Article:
Strategic Approaches for Revitalizing Water-Resource Infrastructure in the USA
Approved by The Board of Directors of the American Water Resources Association at its August 22, 2017 meeting, as proposed by the Policy Committee of AWRA.
Replacement and refurbishment of water-resource infrastructure offers tremendous opportunities to improve the nation's communities, economy, and ecosystems. In order to fully realize these opportunities, participants should consider solutions that could improve overall outcomes as compared with the pre-existing infrastructure systems that are being replaced or improved. When refurbishing, replacing, or developing water-resource infrastructure, project proponents, funders, and permitting agencies should design for multiple objectives, engage the full range of beneficiaries and stakeholders, and explore alternative approaches and configurations that can maximize the overall benefits to society.
The water-resource infrastructure of the USA includes both natural and built storage, conveyance, treatment, drainage, wastewater, flood management, coastal defense, reuse, and many other components. Much of this infrastructure is aging and in need of being decommissioned, replaced, rehabilitated, re-sized, or redesigned. Strategic approaches, as described herein, are needed to take advantage of the opportunities this situation presents.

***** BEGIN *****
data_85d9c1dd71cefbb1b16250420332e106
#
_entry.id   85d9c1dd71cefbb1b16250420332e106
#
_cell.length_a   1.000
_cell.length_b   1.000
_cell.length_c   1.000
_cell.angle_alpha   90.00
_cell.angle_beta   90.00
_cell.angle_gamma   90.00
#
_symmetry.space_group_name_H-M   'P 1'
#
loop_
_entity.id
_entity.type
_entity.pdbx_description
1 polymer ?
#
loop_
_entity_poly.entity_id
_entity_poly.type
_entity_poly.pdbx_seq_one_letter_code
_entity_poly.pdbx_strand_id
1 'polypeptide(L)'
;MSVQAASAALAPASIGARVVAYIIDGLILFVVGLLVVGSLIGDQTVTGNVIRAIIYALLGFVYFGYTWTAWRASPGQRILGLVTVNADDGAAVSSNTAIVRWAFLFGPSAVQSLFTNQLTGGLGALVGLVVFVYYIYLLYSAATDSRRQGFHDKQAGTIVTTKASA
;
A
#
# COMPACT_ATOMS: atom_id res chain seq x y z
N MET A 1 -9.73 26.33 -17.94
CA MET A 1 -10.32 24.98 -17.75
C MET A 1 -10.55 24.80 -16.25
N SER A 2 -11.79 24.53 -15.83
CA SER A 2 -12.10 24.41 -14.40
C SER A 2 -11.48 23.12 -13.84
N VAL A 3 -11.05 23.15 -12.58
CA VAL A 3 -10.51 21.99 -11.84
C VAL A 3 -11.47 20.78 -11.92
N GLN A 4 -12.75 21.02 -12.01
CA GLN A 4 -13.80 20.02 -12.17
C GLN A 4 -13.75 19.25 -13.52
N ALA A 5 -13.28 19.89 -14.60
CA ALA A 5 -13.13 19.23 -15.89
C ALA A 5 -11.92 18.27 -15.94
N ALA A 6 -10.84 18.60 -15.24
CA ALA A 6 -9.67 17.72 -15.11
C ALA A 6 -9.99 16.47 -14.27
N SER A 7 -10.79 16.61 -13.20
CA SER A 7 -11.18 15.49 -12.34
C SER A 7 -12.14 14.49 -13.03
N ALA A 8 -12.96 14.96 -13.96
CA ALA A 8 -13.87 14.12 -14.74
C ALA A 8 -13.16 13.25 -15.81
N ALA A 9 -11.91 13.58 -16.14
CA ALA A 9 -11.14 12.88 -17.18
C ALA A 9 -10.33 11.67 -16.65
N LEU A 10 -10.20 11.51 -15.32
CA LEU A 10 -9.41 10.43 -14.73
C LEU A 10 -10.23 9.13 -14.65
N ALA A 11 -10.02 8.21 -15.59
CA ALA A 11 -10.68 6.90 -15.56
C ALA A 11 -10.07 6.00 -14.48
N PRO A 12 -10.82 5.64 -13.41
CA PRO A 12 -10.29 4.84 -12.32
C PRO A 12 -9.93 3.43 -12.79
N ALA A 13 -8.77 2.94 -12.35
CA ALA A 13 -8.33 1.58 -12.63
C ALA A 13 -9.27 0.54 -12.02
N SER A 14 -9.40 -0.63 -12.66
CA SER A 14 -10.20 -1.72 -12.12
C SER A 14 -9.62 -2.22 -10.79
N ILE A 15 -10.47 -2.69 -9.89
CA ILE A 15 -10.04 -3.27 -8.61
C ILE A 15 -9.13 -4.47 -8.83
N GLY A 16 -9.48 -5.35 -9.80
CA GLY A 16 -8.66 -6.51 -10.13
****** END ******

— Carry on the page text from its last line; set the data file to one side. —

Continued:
Opportunities exist to:
1) incorporate an integrated water resources management (IWRM) perspective;
2) plan comprehensively for aging and new infrastructure and for infrastructure serving different purposes; and
3) rebuild water-resource infrastructure to more effectively serve the needs of communities and the environment.
To realize these opportunities, infrastructure investments must be grounded in sound, interdisciplinary analyses of watershed-scale physical, ecological, and human processes. For example, local-scale projects should be embedded in scientific understanding of upstream/downstream hydrologic, geomorphic, ecological, and social effects. (In coastal areas, similar thinking should be applied to encompass the range of coastal processes interacting with project sites).
Water-resource infrastructure should be based on plans, processes, or agreements where proponents have:
1) engaged a range of affected jurisdictions and stakeholders;
2) applied integrated water resource management and ecosystem services perspectives to determine project objectives and the range of possible solutions and construction methods; and
3) worked across institutional boundaries to coordinate with other areas of planning such as those related to land use, environmental protection, ecosystem restoration, and economic development.
If you have questions about any of our policy statements, please contact AWRA
for AWRA’s definition on policy on IWRM.